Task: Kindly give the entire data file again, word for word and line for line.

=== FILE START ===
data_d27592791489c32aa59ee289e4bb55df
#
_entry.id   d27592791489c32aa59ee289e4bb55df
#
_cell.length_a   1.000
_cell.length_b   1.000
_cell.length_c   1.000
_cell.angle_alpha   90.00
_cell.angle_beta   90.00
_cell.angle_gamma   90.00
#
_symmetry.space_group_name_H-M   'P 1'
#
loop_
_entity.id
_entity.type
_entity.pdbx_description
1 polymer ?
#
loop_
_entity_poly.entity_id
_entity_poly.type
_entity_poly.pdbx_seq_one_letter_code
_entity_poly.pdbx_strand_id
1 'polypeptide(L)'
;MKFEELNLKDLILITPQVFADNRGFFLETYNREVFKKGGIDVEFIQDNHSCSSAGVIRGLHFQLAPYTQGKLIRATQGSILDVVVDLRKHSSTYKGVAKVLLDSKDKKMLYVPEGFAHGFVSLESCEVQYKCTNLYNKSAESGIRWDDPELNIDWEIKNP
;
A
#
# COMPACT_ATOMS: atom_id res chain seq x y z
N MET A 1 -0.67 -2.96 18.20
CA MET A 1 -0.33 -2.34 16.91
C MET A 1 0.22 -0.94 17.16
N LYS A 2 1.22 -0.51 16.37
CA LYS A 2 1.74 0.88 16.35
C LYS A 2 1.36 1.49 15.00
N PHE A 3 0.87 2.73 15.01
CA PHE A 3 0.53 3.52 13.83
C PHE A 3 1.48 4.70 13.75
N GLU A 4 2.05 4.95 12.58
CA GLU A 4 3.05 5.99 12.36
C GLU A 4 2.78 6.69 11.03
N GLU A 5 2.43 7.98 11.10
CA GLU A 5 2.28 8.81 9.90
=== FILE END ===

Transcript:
data_d27592791489c32aa59ee289e4bb55df
#
_entry.id   d27592791489c32aa59ee289e4bb55df
#
_cell.length_a   1.000
_cell.length_b   1.000
_cell.length_c   1.000
_cell.angle_alpha   90.00
_cell.angle_beta   90.00
_cell.angle_gamma   90.00
#
_symmetry.space_group_name_H-M   'P 1'
#
loop_
_entity.id
_entity.type
_entity.pdbx_description
1 polymer ?
#
loop_
_entity_poly.entity_id
_entity_poly.type
_entity_poly.pdbx_seq_one_letter_code
_entity_poly.pdbx_strand_id
1 'polypeptide(L)'
;MKFEELNLKDLILITPQVFADNRGFFLETYNREVFKKGGIDVEFIQDNHSCSSAGVIRGLHFQLAPYTQGKLIRATQGSILDVVVDLRKHSSTYKGVAKVLLDSKDKKMLYVPEGFAHGFVSLESCEVQYKCTNLYNKSAESGIRWDDPELNIDWEIKNP
;
A
#
# COMPACT_ATOMS: atom_id res chain seq x y z
N MET A 1 -0.67 -2.96 18.20
CA MET A 1 -0.33 -2.34 16.91
C MET A 1 0.22 -0.94 17.16
N LYS A 2 1.22 -0.51 16.37
CA LYS A 2 1.74 0.88 16.35
C LYS A 2 1.36 1.49 15.00
N PHE A 3 0.87 2.73 15.01
CA PHE A 3 0.53 3.52 13.83
C PHE A 3 1.48 4.70 13.75
N GLU A 4 2.05 4.95 12.58
CA GLU A 4 3.05 5.99 12.36
C GLU A 4 2.78 6.69 11.03
N GLU A 5 2.43 7.98 11.10
CA GLU A 5 2.28 8.81 9.90